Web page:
Of course we can’t blame all our troubles on the organ of our tongue. Even if we could tape our mouth shut or even cut off our tongue, that wouldn’t solve the problem. There’s a rider pulling the bit to guide the horse. There’s a captain at the helm turning the rudder to direct the ship. There’s a driver behind the steering wheel turning the car. There’s a sinner wagging the tongue to spark a fire. Our tongue is guided by our sinful mind and spirit. We can’t control our tongue because we can’t control our sinful nature. If we could control our sinful nature, it’d mean we could control not only our tongue, but also our ears, eyes, hands, and feet, even our whole body from sinning. That’s why James says, “If anyone doesn’t stumble in what he says,” (by controlling his tongue and thereby his sinful nature) “he is a perfect man, able to bridle his whole body.” But we aren’t perfect men. Our imperfect tongues betray our imperfect nature. We stand condemned before God and his judgment by our own words. Our untamed tongue that sets things on fire is doomed to be set on fire by hell along with the rest of our body and soul.
But there is one perfect man who can bridle his tongue. He has a perfect nature so he could bridle even his whole body to do what he commands. Jesus Christ is that perfect man. As true man, he has a tongue like ours, but as true God, his tongue is even more powerful. He spoke with his tongue and things came to be. By the Words of his tongue he healed the sick, cast out demons, calmed storms, and raised the dead. His tongue never lied. He spoke the truth. Jesus Christ used his tongue to encourage and build up and heal the soul, “Take heart, son, your sins are forgiven.” “Go in peace, your faith has made you well.” “Don’t be anxious about anything, but come to me and I will give you rest.” With his tongue Jesus rebuked sin, but also with his tongue he forgave sinners.
But Jesus accomplished this forgiveness for sinners by actually holding his tongue and keeping his mouth closed. On Good Friday, when false witnesses wrongly accused him, when he was unjustly sentenced and punished, when he could have spoken up and defended himself, Jesus the perfect man remained silent. “He was oppressed and afflicted, yet he did not open his mouth; he was led like a lamb to the slaughter, and as a sheep before her shearers is silent, so he did not open his mouth.” Jesus bridled his tongue. He kept his mouth closed and suffered the punishment for the words of your tongue. He bridled his whole body and controlled it as he was crucified for your sins. On the cross he opened his mouth to comfort his mother, absolve a repentant criminal, and forgive his executioners even when his mouth and tongue were parched with thirst. As he died for you, he opened his mouth one final time and commended his spirit to God his Father. The perfect man died upon the cross for you.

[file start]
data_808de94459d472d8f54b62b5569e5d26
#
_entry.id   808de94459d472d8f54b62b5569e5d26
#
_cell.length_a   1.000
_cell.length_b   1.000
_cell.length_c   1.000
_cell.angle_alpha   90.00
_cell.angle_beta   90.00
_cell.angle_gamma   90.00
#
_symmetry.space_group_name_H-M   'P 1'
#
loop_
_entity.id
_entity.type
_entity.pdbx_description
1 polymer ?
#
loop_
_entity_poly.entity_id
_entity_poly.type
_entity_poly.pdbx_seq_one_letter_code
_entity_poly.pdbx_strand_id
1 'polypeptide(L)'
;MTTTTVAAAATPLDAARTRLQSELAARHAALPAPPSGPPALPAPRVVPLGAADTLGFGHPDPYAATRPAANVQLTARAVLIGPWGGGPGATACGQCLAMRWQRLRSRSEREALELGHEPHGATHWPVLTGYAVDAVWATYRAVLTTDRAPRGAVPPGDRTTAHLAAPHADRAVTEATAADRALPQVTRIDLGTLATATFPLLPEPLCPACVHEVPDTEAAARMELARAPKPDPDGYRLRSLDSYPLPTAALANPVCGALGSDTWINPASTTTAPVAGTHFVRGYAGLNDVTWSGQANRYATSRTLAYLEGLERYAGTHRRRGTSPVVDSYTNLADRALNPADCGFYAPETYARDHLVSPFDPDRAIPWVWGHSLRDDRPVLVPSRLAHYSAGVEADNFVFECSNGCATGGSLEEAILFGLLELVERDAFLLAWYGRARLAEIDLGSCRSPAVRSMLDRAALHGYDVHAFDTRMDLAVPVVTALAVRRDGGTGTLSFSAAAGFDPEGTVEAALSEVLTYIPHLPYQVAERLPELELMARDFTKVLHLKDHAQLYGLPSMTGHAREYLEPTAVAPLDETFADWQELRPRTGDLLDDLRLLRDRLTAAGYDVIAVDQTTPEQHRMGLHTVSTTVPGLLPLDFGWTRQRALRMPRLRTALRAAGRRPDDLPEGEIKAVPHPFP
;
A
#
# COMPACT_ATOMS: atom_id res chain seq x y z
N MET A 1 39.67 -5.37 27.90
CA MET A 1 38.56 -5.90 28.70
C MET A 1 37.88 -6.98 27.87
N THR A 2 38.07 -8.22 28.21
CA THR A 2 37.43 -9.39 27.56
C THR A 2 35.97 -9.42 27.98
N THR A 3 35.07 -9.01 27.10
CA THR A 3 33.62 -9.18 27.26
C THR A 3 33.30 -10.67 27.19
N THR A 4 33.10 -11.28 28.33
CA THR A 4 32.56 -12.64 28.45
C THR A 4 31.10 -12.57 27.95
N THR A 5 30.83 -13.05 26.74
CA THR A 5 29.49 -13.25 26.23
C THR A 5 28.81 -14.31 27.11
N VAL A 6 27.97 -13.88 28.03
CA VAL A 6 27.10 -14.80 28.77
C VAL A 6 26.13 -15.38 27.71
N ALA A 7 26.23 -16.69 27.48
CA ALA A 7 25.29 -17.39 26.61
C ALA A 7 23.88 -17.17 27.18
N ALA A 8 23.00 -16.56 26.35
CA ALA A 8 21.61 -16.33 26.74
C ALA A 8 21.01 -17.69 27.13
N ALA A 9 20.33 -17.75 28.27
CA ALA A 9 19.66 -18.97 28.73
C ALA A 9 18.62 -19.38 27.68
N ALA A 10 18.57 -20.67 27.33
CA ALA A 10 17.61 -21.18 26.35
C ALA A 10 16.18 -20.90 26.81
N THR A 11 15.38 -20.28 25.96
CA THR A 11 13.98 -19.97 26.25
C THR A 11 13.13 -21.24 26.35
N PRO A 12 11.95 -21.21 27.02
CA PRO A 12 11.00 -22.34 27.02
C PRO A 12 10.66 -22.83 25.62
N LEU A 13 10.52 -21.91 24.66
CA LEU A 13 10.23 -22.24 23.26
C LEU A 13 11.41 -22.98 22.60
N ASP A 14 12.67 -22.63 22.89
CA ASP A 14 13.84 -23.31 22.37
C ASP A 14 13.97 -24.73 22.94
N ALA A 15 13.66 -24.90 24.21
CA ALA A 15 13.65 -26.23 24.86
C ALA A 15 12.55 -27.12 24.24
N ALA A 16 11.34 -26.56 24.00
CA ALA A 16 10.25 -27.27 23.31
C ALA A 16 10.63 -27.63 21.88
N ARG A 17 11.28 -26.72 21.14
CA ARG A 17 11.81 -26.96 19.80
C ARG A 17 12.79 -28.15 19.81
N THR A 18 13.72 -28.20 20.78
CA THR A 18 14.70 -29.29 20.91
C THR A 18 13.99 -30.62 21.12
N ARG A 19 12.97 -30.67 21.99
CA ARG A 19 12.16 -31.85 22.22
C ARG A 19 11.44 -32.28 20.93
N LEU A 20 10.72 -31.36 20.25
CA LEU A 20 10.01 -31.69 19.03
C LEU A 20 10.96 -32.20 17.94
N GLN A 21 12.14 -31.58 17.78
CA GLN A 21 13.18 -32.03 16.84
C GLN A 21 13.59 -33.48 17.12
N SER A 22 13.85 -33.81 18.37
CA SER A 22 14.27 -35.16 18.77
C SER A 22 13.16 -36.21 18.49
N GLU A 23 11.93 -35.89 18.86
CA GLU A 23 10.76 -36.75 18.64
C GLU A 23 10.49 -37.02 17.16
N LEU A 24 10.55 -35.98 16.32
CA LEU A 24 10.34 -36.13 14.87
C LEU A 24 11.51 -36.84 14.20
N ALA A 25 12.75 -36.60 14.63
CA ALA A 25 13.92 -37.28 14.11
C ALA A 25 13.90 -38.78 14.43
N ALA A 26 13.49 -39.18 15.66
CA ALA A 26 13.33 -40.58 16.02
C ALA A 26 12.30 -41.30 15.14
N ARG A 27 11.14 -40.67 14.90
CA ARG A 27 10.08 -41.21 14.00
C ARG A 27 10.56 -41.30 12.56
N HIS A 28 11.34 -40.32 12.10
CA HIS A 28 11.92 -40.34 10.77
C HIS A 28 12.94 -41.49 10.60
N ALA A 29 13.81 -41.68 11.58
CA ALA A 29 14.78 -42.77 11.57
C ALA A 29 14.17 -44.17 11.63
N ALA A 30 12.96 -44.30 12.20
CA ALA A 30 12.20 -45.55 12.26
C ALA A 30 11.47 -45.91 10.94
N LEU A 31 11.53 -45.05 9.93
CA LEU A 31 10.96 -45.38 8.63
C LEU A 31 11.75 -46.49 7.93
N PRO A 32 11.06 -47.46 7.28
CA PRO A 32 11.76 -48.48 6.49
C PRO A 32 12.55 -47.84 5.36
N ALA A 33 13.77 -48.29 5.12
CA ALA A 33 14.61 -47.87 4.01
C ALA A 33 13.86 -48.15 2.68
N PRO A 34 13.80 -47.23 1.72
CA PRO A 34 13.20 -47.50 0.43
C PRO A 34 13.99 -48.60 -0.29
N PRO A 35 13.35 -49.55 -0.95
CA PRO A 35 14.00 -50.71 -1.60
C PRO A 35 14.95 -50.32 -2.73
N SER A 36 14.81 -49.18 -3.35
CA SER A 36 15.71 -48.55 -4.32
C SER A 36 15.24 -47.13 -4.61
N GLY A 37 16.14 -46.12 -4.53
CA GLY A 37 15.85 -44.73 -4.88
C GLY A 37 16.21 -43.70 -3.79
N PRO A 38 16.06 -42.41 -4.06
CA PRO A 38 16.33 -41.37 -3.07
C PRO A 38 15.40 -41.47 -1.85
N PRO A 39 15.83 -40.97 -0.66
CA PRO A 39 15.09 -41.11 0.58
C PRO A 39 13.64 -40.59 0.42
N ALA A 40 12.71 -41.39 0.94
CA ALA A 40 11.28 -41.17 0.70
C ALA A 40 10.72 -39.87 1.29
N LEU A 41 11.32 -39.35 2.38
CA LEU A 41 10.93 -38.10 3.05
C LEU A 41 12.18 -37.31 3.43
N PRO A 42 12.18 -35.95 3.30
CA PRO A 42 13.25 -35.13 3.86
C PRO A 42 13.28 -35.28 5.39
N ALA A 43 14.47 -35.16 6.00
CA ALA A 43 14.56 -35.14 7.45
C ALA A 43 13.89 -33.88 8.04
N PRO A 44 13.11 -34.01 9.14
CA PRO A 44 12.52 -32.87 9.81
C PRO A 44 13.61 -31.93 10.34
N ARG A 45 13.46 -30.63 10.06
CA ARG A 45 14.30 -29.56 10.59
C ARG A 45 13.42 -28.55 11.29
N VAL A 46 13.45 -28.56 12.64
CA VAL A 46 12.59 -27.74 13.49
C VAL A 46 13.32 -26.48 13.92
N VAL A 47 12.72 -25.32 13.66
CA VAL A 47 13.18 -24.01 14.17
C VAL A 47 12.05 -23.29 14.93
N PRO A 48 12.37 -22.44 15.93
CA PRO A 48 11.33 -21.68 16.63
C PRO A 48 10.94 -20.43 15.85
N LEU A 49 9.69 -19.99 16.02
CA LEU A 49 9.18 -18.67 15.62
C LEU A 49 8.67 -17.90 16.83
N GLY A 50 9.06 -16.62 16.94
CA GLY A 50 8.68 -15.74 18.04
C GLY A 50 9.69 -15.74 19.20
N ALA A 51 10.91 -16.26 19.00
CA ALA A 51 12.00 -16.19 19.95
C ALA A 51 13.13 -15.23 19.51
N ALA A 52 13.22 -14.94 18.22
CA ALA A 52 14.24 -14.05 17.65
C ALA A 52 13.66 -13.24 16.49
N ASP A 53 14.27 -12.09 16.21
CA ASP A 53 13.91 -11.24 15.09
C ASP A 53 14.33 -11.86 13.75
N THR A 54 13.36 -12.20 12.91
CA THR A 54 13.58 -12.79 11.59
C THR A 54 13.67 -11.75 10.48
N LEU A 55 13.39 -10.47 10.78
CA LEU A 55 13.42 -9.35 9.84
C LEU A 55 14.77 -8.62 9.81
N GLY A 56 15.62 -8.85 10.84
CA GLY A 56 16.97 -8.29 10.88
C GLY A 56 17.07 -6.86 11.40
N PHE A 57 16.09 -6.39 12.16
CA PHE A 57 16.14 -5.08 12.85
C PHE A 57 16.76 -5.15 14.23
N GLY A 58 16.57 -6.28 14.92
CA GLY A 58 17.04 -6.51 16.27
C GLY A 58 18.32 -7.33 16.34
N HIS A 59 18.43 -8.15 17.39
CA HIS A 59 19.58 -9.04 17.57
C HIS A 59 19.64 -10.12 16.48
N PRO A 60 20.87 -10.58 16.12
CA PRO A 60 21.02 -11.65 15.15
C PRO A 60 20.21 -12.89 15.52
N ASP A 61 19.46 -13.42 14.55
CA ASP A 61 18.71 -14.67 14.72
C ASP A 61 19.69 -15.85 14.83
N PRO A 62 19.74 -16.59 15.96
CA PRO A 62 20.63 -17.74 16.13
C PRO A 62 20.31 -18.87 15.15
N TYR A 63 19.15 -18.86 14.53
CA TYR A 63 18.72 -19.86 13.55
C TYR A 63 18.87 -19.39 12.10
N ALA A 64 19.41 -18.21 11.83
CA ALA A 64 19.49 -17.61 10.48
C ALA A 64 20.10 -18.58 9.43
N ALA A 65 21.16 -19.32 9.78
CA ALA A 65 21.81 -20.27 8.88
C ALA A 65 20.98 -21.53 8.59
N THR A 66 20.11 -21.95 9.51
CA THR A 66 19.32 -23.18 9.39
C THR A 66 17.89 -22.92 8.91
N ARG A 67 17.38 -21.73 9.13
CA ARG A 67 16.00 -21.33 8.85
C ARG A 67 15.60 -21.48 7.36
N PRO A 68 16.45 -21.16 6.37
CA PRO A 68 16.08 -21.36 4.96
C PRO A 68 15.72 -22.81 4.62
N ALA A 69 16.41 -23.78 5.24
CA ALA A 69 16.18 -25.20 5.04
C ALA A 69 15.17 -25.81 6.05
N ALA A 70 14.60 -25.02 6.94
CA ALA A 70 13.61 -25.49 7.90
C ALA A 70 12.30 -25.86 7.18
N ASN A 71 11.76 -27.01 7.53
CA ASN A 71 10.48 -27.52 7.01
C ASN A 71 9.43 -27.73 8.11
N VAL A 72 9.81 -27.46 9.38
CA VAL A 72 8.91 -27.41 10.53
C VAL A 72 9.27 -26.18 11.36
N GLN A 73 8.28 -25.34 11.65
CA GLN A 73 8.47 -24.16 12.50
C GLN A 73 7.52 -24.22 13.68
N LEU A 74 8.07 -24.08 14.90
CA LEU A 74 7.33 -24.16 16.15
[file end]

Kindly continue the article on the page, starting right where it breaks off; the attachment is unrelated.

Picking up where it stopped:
But now risen from the dead, Jesus still uses his tongue and words in powerful ways. By his Word of Law he kills the old man, the old sinful nature. By his Word of Gospel he raises the new man, the new spiritual nature. By his Word of absolution, he forgives your sins. By his Word in Baptism, he washes away your sins and extinguishes your tongue of fire and the blaze that stained your body with sin. By his Word in Holy Communion, he places his body and blood on your tongue and cleanses it of its deadly poison. By his Word he stands before our Father in heaven and commends you to him as a perfect man. That’s right, with his tongue, Jesus declares you righteous before God. Though his tongue is a small as yours and mine, what a powerful tongue it is. The tongue of Christ, the tongue of God, declares you a perfect man.
But James notices a contradiction between who Jesus declares us to be and what we say. With our tongue we bless our Lord and Father, and with that same tongue we curse people who are made in the likeness of God. From the same mouth come blessing and cursing. My brothers, these things ought not to be. Can a water faucet bring forth filtered water one moment but rust and sludge the next? Can an apple tree produce thorns? Neither can a cleansed tongue drip poison.
That’s why we continue to come back here to have Jesus cleanse our tongues and mouths. For good hygiene, everyday you brush your teeth and rinse with mouth wash to kill off the germs and cleanse your breath. Likewise, everyday you let the Words of Jesus’ Law and Gospel kill off the evil from your heart and cleanse your tongue for its right use that the meditation of your heart and the words of your mouth might be acceptable in his sight.
In this way your cleansed tongue can do powerful works of righteousness. With your tongue you defend your neighbor, speak well of him, and explain everything in the kindest way. With your tongue you honor authority, heal insults, and tell the truth. With your tongue you build one another up and urge them to do their duty. With your tongue you rebuke sin and absolve sinners. With your tongue you praise your Lord and confess him to others. Yes, your tongue is a small but powerful organ. In its untamed state it speaks imperfect words. But by the perfect man Jesus Christ and the words of his mouth, your tongue is cleansed for his use. It’s cleansed to speak perfect words. Amen.
The peace of God which passes all understanding keep your hearts and minds in Christ Jesus. Amen.